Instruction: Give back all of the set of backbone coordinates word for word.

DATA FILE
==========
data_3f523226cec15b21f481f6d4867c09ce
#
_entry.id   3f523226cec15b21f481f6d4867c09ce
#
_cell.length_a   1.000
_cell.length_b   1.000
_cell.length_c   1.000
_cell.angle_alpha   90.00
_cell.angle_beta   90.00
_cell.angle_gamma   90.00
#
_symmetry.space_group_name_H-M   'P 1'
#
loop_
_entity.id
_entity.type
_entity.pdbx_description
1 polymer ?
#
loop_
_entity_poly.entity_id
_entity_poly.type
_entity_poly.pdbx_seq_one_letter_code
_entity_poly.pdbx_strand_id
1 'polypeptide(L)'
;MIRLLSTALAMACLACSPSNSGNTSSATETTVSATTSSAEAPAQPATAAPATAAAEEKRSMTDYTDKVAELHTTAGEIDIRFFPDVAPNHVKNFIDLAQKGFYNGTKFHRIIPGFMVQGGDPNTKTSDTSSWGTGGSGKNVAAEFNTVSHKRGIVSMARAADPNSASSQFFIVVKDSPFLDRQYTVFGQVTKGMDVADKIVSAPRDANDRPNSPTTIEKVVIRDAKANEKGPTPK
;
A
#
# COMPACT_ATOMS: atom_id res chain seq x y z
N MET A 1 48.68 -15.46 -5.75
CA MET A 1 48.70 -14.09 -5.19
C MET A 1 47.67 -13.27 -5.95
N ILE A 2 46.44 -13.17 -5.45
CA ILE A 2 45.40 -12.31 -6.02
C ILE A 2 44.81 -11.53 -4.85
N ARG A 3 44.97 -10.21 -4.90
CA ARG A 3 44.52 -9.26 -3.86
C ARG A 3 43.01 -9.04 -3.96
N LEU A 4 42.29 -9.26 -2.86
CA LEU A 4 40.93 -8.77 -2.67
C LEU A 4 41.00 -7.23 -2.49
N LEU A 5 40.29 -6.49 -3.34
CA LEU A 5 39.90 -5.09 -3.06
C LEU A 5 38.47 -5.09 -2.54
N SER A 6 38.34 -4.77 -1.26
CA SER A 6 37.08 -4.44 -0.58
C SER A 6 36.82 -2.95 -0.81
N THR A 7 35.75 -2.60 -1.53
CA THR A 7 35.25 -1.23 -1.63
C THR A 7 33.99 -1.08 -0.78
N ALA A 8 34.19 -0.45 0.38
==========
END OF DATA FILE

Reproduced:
data_3f523226cec15b21f481f6d4867c09ce
#
_entry.id   3f523226cec15b21f481f6d4867c09ce
#
_cell.length_a   1.000
_cell.length_b   1.000
_cell.length_c   1.000
_cell.angle_alpha   90.00
_cell.angle_beta   90.00
_cell.angle_gamma   90.00
#
_symmetry.space_group_name_H-M   'P 1'
#
loop_
_entity.id
_entity.type
_entity.pdbx_description
1 polymer ?
#
loop_
_entity_poly.entity_id
_entity_poly.type
_entity_poly.pdbx_seq_one_letter_code
_entity_poly.pdbx_strand_id
1 'polypeptide(L)'
;MIRLLSTALAMACLACSPSNSGNTSSATETTVSATTSSAEAPAQPATAAPATAAAEEKRSMTDYTDKVAELHTTAGEIDIRFFPDVAPNHVKNFIDLAQKGFYNGTKFHRIIPGFMVQGGDPNTKTSDTSSWGTGGSGKNVAAEFNTVSHKRGIVSMARAADPNSASSQFFIVVKDSPFLDRQYTVFGQVTKGMDVADKIVSAPRDANDRPNSPTTIEKVVIRDAKANEKGPTPK
;
A
#
# COMPACT_ATOMS: atom_id res chain seq x y z
N MET A 1 48.68 -15.46 -5.75
CA MET A 1 48.70 -14.09 -5.19
C MET A 1 47.67 -13.27 -5.95
N ILE A 2 46.44 -13.17 -5.45
CA ILE A 2 45.40 -12.31 -6.02
C ILE A 2 44.81 -11.53 -4.85
N ARG A 3 44.97 -10.21 -4.90
CA ARG A 3 44.52 -9.26 -3.86
C ARG A 3 43.01 -9.04 -3.96
N LEU A 4 42.29 -9.26 -2.86
CA LEU A 4 40.93 -8.77 -2.67
C LEU A 4 41.00 -7.23 -2.49
N LEU A 5 40.29 -6.49 -3.34
CA LEU A 5 39.90 -5.09 -3.06
C LEU A 5 38.47 -5.09 -2.54
N SER A 6 38.34 -4.77 -1.26
CA SER A 6 37.08 -4.44 -0.58
C SER A 6 36.82 -2.95 -0.81
N THR A 7 35.75 -2.60 -1.53
CA THR A 7 35.25 -1.23 -1.63
C THR A 7 33.99 -1.08 -0.78
N ALA A 8 34.19 -0.45 0.38